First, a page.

This is when the foot is suddenly forced into an abnormal position
which overstretches one of the ligaments. There are a number of
ligaments around the ankle which are extremely important in
providing stability for the lower limb.
The most common of causes of foot pain from an ankle sprain is from sudden inversion (foot turning inwards). There are three grades of ligament sprain, depending on how much of the ligament is damaged. Effective rehab is essential to prevent long term instability around the ankle. Visit the ankle sprain section to find out more.
Tendonitis is one of the most common causes of foot and ankle pain. It occurs when one of the tendons (the structures that connect muscles to bone) are damaged. This usually occurs either through repetitive overuse or from over stretching. Small tears develop in the tendon resulting in inflammation. If left untreated, the tendon can start to degenerate, which is known as tendonosis. Tendonitis can occur in a number of locations around the foot including:
a) Achilles Tendonitis: occurs at the back of the heel. It can develop in a couple of different locations, at the teno-osseous junction where the tendon attaches to the heel bone or at the musculotendinous junction when the calf muscle meets the Achilles Tendon. It is one of the most common causes of foot pain at the back of the heel
b) Peroneal Tendonitis: occurs towards the back and outer side of the feet and is often worse first thing in the morning
c) Extensor Tendonitis: occurs over the top of the feet and causes pain when running
Find out more about these and other different types of tendonitis as causes of foot pain by clicking on the links above or visit the Tendonitis section.
are common causes of foot pain and calf pain. They are caused by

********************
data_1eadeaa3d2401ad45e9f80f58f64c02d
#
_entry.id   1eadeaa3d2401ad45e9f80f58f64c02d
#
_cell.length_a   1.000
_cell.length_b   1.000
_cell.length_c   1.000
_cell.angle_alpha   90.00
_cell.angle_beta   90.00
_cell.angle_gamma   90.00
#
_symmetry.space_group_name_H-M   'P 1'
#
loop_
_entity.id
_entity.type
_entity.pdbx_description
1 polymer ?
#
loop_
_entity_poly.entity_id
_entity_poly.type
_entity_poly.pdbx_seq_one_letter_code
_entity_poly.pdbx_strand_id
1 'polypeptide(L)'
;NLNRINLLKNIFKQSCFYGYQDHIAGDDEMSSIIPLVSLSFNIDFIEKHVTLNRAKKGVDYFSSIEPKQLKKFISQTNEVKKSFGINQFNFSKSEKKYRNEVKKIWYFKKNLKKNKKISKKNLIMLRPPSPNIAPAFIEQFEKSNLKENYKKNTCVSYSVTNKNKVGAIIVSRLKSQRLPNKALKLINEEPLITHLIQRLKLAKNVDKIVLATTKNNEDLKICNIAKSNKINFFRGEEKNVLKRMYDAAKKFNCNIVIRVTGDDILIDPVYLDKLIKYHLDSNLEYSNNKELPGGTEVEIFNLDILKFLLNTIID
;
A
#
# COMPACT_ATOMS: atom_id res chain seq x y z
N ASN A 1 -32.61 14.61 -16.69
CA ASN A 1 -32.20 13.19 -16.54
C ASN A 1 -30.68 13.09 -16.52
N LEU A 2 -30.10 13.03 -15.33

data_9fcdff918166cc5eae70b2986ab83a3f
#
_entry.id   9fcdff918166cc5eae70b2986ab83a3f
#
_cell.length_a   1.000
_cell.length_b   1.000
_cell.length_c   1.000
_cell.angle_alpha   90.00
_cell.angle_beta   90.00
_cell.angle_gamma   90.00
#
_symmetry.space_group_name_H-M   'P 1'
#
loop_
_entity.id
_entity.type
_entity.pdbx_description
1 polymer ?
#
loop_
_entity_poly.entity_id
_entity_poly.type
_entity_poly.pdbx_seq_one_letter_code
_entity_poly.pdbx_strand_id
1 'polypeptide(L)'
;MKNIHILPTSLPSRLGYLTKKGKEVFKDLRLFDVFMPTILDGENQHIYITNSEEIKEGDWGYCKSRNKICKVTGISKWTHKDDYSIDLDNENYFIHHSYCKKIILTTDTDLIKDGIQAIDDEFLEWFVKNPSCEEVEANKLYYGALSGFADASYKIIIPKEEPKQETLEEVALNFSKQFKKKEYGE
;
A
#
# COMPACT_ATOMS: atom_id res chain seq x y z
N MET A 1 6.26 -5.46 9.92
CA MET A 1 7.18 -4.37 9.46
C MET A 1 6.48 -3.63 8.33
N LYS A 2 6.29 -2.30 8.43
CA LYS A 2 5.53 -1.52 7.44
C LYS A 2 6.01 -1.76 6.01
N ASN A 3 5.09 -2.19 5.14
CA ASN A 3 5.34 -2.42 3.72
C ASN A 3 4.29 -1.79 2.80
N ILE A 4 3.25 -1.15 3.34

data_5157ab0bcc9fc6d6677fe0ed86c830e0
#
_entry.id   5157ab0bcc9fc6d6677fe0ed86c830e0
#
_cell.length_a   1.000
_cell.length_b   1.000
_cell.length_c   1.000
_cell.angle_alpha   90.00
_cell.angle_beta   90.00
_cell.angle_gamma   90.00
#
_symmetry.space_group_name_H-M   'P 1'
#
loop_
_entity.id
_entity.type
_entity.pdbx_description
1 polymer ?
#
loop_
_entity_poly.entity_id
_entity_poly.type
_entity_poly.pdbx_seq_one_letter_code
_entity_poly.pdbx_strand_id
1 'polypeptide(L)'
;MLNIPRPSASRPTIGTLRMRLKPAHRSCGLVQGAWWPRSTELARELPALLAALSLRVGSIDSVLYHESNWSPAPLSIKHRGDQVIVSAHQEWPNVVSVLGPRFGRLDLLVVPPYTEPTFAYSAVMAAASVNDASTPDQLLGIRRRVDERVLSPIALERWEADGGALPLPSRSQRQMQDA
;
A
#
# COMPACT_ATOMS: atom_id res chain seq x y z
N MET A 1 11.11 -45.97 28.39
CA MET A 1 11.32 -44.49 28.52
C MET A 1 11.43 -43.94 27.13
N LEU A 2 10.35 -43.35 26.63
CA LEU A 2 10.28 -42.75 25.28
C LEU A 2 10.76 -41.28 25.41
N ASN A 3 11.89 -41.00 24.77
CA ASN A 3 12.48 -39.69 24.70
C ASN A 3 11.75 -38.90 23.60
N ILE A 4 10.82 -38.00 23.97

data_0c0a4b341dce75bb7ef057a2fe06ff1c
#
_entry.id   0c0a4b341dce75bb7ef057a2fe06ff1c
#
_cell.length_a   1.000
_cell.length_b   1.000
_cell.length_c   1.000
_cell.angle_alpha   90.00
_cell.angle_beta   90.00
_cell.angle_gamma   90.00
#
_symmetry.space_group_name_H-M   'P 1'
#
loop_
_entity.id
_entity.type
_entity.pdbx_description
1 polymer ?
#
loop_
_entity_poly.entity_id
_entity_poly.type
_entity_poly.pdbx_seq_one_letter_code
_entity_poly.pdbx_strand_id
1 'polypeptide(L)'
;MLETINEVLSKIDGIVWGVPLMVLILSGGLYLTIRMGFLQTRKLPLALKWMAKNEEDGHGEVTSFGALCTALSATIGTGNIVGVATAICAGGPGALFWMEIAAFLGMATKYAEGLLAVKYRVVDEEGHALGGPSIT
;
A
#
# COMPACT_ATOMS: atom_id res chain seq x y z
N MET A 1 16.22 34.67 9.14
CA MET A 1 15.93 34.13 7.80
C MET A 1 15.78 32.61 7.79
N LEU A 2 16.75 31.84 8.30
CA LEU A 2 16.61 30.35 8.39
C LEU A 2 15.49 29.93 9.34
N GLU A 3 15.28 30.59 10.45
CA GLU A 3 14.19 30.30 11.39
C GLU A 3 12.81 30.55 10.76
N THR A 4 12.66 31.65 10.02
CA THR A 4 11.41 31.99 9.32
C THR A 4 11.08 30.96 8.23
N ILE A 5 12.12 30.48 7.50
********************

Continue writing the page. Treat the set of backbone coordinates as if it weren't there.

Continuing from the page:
strong, involuntary spasms in muscles and can be extremely painful.
They are usually short-lived but can become frequent or even last for a
few days. Whilst cramps are often no
cause for concern, they can be a sign of an underlying condition. Find out more in the Cramps section.
Plantar fasciitis, whilst not technically a tendonitis, it is extremely similar, this time affecting the thick band of tissue under the sole of your feet, the plantar fascia. It can cause pain at the back of or underneath the heel, worsening whenever you are on your tiptoes. It is one of the most common causes of foot pain affecting one-in-ten people. Find out more in the Plantar Fasciitis section.
Turf toe is a sprain of the big toe caused by the big toe is bending back too far, usually from a sporting injury. Symptoms include pain, stiffness and inflammation around the big toe. Find out more in the Turf Toe section.
Problems in the nerves are common causes of foot pain. It may stem from an issue in the back placing pressure on the nerves which can result in referred pain and altered sensation down the leg. Or the problem may be more localised to the feet e.g. from compression or reduced blood supply.
Nerve problems are common causes of foot pain, weakness, altered sensation and decreased balance. In some instances, it can indicate a serious medical problem, so any incidence or nerve pain should be reviewed by your doctor. You can find out more in the nerve pain section.
Skin conditions are another of the common causes of foot pain, particularly around the toes.